The ER welcomes the "Rock Doc" and emmy winner Ray Liotta!
Nathan B. Blake | Kirkland, IL USA | 03/20/2009
(4 out of 5 stars)
"Finally, Warner Bros. seems to have sped up their release of ER seasons on DVD!
Season 11 includes Ray Liotta's emmy winning tour de force in "Time of Death", a real time episode following the final 43 minutes of his character's life. Alex Kingston, Ming Na and Noah Wyle exit County General. Other guest stars include Red Buttons, Danny Glover, Cynthia Nixon, Francis Fisher and Sharif Atkins.
Season 11 of ER includes some of the series' most memorable patient storylines. New doc Ray Barnett (Shane West) juggles medicine and music,
Sam and Luka continue their turbulent relationship, and Corday is punished for performing an illegal operation. There is much to like about season 11, so why only four stars?
While season 11 is very good, certain episodes leave something to be desired. Having Sharif Atkins return as Dr. Gallant was a good idea, but
actually having an episode take place in Iraq made the show wander too far from County General. I liked the Gallant-Neela-Iraq storyline, but
if I wanted to watched Baghdad ER, I would. Also, Carter unfortunately ends up with Kem. Some people like her, others don't. I think she's O.K., but nothing more. And the so-called cliffhanger with Sam's son at the end of the season didn't have me on the edge of my seat, and only led to a dull season 12 premiere.
Now that I got all that outta the way, I can say that the rest of the stories, performances and medical cases are top notch ER. I'm looking forward to July 14th!
Better that you check out of the ER for a year rather than c
Hombre Divertido | www.maskedmoviesnobs.com | 07/28/2009
(2 out of 5 stars)
"ER: Season Eleven
On July fourteenth Warner Home Video released season eleven of this immensely popular series ER, and though season eleven marks the last for popular regulars Ming Na as Dr. Jing Mei "Deb" Chen, Alex Kingston as Dr. Elizabeth Corday, Sherry Stringfield as Dr. Susan Lewis, and Noah Wylie as Dr. John Carter, their respective exits were anticlimactic at best, if even acknowledged at all. This season certainly represented a changing of the guard, unfortunately, with writing that took a step down from season ten, and one dimensional performances, said guard changing came a season too late.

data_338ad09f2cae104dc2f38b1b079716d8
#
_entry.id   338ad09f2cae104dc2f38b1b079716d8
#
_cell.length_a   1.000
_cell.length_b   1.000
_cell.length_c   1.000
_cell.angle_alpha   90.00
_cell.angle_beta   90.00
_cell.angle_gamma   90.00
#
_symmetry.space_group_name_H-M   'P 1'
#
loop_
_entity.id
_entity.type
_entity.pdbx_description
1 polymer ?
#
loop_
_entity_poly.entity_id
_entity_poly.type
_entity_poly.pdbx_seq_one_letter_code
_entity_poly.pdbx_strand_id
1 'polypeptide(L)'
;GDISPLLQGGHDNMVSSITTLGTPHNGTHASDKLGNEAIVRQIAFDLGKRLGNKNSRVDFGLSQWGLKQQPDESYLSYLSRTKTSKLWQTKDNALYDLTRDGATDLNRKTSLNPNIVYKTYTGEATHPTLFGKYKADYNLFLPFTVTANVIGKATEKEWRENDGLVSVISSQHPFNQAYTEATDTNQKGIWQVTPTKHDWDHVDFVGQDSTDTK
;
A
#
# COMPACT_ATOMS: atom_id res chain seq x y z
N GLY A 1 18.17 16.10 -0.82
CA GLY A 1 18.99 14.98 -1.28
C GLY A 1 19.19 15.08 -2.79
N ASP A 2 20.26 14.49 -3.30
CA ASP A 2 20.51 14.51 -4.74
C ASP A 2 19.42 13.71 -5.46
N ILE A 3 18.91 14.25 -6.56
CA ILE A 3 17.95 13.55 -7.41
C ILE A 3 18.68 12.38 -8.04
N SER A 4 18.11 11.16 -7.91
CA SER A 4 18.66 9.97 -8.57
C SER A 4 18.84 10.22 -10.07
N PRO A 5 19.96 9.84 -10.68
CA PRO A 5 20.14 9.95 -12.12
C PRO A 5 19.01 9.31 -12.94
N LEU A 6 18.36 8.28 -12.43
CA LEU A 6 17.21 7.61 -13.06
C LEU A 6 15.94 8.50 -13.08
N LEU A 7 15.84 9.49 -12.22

Season Eleven was one of conflict. Some in the relationships within the show, but more so in the factions that existed within the cast and writers. Attempts to write stories for the cast members that had been with the show longer yielded poor results, and simply not enough storylines were given to burgeoning stars such as Shane West as Dr. Ray Barnett and Scott Grimes as Dr. Archie Morris. The performance of Grimes on ER would prove to be under appreciated throughout his tenure on the show, as he brought a comedic element to the show worthy of The Office, long before it was a hit.
In season twelve, the writers would set things right as more storylines are dedicated to the people the fans want to see, and storylines such as the relationship between Luka (Goran Visnjic) and Sam (Linda Cardellini) are done away with in favor of those less annoying such as Luka and Abby (Maura Tierney). Nonetheless, much awkwardness is endured throughout season eleven.
Quality guest appearances are also few and far between in season eleven, and though Ray Liotta garnered an Emmy for his performance in Episode six "Time of Death", it was the writing and directing worthy of awards more than the limited performance of Liotta. Legendary actor Red Buttons gives a superior performance as Jules "Ruby" Rubadoux the husband of a former patient of a young Dr. Carter, who is now in the ER as a patient and wants nothing to do with the Doctor that he believes killed his wife. Cynthia Nixon gives a fine performance as a stroke victim in episode fifteen "Alone in a Crowd". The writing in "Alone in a Crowd" is reminiscent and as innovative as an episode of MASH. We are also introduced to Charlie Pratt (Danny Glover), father of ER Doc Greg Pratt. Like much of the cast, Glover would have more opportunities to truly display his acting chops in season twelve.
Not much to be said of the performances of the regular cast member in season eleven, though Maura Tierney gives a credible performance when she is kidnapped in episode ten "Skin" which would have made a far superior season finale than that of "The Show Must Go On" in which we are left wondering what will become of Sam's runaway son Alex (Oliver Davis).
Where as previous releases have included Gag reels as part of the bonus material, season eleven only provides outpatient outtakes and unaired scenes, the majority of which were justifiably left on the cutting room floor.